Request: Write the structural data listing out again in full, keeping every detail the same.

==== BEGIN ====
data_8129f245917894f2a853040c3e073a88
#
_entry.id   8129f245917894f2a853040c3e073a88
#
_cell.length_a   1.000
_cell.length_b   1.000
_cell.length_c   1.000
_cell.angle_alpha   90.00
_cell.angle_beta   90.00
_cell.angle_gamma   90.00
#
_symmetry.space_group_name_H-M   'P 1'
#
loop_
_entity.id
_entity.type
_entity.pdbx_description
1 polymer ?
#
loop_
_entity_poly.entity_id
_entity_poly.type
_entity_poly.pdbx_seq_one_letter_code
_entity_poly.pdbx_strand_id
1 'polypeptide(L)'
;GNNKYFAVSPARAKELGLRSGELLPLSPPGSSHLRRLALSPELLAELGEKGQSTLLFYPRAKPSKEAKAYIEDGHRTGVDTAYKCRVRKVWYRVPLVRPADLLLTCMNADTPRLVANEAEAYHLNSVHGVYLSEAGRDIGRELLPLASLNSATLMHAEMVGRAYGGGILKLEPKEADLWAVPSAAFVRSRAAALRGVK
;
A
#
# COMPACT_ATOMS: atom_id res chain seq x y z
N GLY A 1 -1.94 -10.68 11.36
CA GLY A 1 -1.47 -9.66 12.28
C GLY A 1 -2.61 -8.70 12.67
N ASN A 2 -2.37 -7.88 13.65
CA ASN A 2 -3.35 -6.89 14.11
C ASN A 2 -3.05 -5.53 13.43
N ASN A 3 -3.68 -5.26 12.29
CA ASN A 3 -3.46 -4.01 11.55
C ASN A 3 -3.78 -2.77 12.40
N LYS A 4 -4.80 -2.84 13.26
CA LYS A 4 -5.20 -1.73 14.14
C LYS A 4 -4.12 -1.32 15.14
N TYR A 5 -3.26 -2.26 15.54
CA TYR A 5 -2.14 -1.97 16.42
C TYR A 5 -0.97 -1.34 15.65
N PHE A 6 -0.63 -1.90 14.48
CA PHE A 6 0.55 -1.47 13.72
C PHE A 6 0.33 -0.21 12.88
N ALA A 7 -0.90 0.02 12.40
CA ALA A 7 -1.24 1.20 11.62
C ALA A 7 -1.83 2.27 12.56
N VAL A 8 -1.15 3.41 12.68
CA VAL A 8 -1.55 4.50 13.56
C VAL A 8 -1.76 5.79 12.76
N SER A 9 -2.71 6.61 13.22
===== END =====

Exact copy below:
data_8129f245917894f2a853040c3e073a88
#
_entry.id   8129f245917894f2a853040c3e073a88
#
_cell.length_a   1.000
_cell.length_b   1.000
_cell.length_c   1.000
_cell.angle_alpha   90.00
_cell.angle_beta   90.00
_cell.angle_gamma   90.00
#
_symmetry.space_group_name_H-M   'P 1'
#
loop_
_entity.id
_entity.type
_entity.pdbx_description
1 polymer ?
#
loop_
_entity_poly.entity_id
_entity_poly.type
_entity_poly.pdbx_seq_one_letter_code
_entity_poly.pdbx_strand_id
1 'polypeptide(L)'
;GNNKYFAVSPARAKELGLRSGELLPLSPPGSSHLRRLALSPELLAELGEKGQSTLLFYPRAKPSKEAKAYIEDGHRTGVDTAYKCRVRKVWYRVPLVRPADLLLTCMNADTPRLVANEAEAYHLNSVHGVYLSEAGRDIGRELLPLASLNSATLMHAEMVGRAYGGGILKLEPKEADLWAVPSAAFVRSRAAALRGVK
;
A
#
# COMPACT_ATOMS: atom_id res chain seq x y z
N GLY A 1 -1.94 -10.68 11.36
CA GLY A 1 -1.47 -9.66 12.28
C GLY A 1 -2.61 -8.70 12.67
N ASN A 2 -2.37 -7.88 13.65
CA ASN A 2 -3.35 -6.89 14.11
C ASN A 2 -3.05 -5.53 13.43
N ASN A 3 -3.68 -5.26 12.29
CA ASN A 3 -3.46 -4.01 11.55
C ASN A 3 -3.78 -2.77 12.40
N LYS A 4 -4.80 -2.84 13.26
CA LYS A 4 -5.20 -1.73 14.14
C LYS A 4 -4.12 -1.32 15.14
N TYR A 5 -3.26 -2.26 15.54
CA TYR A 5 -2.14 -1.97 16.42
C TYR A 5 -0.97 -1.34 15.65
N PHE A 6 -0.63 -1.90 14.48
CA PHE A 6 0.55 -1.47 13.72
C PHE A 6 0.33 -0.21 12.88
N ALA A 7 -0.90 0.02 12.40
CA ALA A 7 -1.24 1.20 11.62
C ALA A 7 -1.83 2.27 12.56
N VAL A 8 -1.15 3.41 12.68
CA VAL A 8 -1.55 4.50 13.56
C VAL A 8 -1.76 5.79 12.76
N SER A 9 -2.71 6.61 13.22